Ronald Reagan Appears as Burt Rainey in "Storm Warning"

Storm Warning is a 1951 American thriller, directed by Stuart Heisler, and stars Ginger Rogers, Doris Day, and Ronald Reagan.


Marsha Mitchell, a traveling dress model, stops in the southern town of Rockpoint to see her newly wed sister Lucy Rice (Doris Day). Within minutes of entering the town she observes unusual behavior by the townsfolk, such as dozens of people closing up shop and getting out of sight. As she walks down the almost pitch dark main street, she observes loud noises coming from the town police station. She hides and observes a drunken KKK mob beating and berating a man they had just broke out of prison. The man untangles himself from their clutches and runs, but only gets several yards before shotgun shots are fired from the mob, shooting him dead in both the chest and head. Confused, the mob approaches the fallen man, arguing amongst themselves. Marsha, who is hiding herself only meters away from the crime scene gets a good look at the two men who removed their hoods during the fiasco.

After the mob quickly leaves the scene, Marsha runs to the nearby bowling alley where her sister is employed. Lucy quickly notices the shocked and horrified look on her sister's face and inquires. Marsha tells her about the murder she just witnessed, which brings Lucy to tell her about the journalism of Walter Adams, whom she believes must have been the man who was slain. She explains that Adams arrived in town somewhat recently and was employed by the phone company, but was secretly a journalist writing defaming material about the town's KKK. The police decided to put an end to his journalism and arrested him on false charges of driving while intoxicated.

Lucy brings Marsha to her house and encourages her to tell her husband Hank about the situation. However, there is a problem- the instant Marsha is introduced to him she recognizes him as one of the two men who removed their hoods. Within minutes when she and Lucy are alone (at least she thinks they both are alone) she tells her that her husband was one of the KKK men. An eavesdropping Hank, with a clear look of guilt on his face, denies everything. However, within minutes he's not able to hold his own against Marsha's verbal evidence, and confesses. He sobs and says he was drunk and was forced to go with them to the scene, and did not mean for the man to die- all they wanted to do, according to Hank, was talk to the guy and persuade him to leave and stop defaming their town. Hank then desperately tries to persuade Marsha to keep her mouth shut, for the sake of his life and his marriage to her sister, who is pregnant. Lucy forgives her husband and decides that he was simply apart of something that was beyond his control. Marsha, still viewing him as a vile person, reluctantly agrees to leave town and "forget" about the incident.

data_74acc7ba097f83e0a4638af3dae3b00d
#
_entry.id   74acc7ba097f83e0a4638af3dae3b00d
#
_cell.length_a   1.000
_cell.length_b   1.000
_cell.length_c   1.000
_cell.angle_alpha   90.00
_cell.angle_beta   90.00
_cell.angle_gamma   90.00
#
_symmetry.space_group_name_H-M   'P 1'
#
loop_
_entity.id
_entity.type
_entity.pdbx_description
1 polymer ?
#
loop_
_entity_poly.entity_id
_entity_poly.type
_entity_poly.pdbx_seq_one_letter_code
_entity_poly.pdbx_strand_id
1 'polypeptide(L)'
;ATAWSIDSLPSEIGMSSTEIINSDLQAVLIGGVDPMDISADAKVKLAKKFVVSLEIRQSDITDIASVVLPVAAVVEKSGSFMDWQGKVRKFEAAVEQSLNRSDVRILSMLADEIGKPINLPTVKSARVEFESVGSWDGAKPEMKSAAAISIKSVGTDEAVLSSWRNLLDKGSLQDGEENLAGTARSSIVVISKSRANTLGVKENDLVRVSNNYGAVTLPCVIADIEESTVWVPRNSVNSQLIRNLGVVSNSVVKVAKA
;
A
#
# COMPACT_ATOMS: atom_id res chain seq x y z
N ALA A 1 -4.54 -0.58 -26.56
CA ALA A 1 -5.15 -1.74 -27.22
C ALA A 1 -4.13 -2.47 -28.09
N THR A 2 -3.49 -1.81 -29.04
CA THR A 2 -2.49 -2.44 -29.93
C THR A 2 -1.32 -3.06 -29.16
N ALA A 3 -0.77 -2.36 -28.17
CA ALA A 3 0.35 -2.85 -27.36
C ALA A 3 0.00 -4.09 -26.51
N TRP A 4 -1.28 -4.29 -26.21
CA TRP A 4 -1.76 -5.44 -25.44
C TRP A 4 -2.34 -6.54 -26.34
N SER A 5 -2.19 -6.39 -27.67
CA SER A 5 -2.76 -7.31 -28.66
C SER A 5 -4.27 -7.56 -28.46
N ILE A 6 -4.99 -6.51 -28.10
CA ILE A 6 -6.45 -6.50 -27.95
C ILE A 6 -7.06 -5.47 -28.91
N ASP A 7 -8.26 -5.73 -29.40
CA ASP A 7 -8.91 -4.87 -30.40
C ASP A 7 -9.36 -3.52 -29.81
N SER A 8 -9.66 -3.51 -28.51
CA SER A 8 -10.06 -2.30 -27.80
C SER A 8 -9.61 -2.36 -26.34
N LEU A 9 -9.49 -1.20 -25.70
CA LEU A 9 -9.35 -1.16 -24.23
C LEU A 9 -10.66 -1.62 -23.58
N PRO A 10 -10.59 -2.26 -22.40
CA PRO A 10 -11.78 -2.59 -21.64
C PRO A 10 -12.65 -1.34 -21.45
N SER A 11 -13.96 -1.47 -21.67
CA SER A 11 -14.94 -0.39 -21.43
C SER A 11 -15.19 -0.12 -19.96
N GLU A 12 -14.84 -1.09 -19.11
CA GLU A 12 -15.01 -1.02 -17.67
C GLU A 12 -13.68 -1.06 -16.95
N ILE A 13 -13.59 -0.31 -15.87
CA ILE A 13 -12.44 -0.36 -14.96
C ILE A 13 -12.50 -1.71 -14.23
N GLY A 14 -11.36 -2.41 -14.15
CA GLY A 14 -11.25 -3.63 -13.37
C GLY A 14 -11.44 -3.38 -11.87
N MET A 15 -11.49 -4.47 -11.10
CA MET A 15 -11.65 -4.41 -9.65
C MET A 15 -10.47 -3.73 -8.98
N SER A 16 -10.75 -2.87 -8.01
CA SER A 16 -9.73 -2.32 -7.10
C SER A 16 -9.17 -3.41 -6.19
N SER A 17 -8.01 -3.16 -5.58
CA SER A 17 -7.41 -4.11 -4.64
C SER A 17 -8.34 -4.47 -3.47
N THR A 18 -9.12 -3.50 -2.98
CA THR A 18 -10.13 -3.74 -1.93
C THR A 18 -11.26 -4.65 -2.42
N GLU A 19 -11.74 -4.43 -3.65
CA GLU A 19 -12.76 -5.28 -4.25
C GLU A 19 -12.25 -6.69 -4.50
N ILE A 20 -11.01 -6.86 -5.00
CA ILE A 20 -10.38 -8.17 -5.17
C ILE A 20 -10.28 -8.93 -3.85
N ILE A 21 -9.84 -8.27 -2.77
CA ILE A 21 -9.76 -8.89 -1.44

District Attorney Burt Rainey (Ronald Reagan) arrives at the murder scene and inquires to the police as to how they could let a mob break through their doors and kidnap one of their prisoners, reminding them that it is their duty to protect them. They claimed that they were simply outnumbered- Rainey, however, is skeptical of that excuse and insinuates that he thinks they were an accomplice. He then arrives at the bowling alley and questions Charlie Barr (Hugh Sanders), the Imperial Wizard of the town's KKK, and gets nil results. He then learns about Marsha and orders her to his office. Many townsfolk attempt to dissuade Rainey from investing the case, for fear of him destroying the town's reputation and economy.

At his office Rainey questions Marsha and gets a half-truth, which is that she saw Klansmen, but did not get a look at their faces which she said were covered by hoods. Rainey is satisfied and believes that the mere fact that she saw Klansmen is all he needs to bring them down. He hands her a subpoena for the speedy trial that takes place that same day. Under pressure from both her sister and the Klansmen, she decides to lie in court, allowing the jury to decide that Adams was "killed by assailant or assailants unknown."

The KKK, along with the sympathetic townsfolk celebrates at the bowling alley, while berating those that were against them. Disgusted with herself, Marsha packs up her stuff at Lucy's house so she can leave town. However, a drunken Hank arrives home and corners her, asking her repeatedly why she dislikes him. He then gets violent and tries to rape her, which is broken up by the arrival of Lucy. Lucy finally denounces him, and Marsha then tells him that she has rethought her testimony and is going to turn him in to Rainey and the police. Furious, he kidnaps her and his wife and brings them to the KKK rally. At the rally they whip Marsha seven times before being broken up by the arrival of Rainey and the police. Barr orders his men to hide Marsha and keep her quiet. As Rainey appears before him, Barr threatens him and tells him to leave. Rainey ignores him and snoops around, finding a weeping Marsha being held by a couple of Klansmen. He then confronts Barr and demands answers. Desperate, Barr names Hank as the culprit to the murder. Hank, stealing a sidearm from one of the Klansmen, shouts in fury damning everyone, and shoots his wife, which is followed by a police officer shooting him down with an automatic weapon, killing him. Scared and disillusioned, the rest of the Klansmen, many of them dropping their attire, leave the scene, leaving Barr, the grand wizard, to fend for himself. The police arrest Barr, and the film ends with Lucy dying in Marsha's arms, with Rainey comforting her.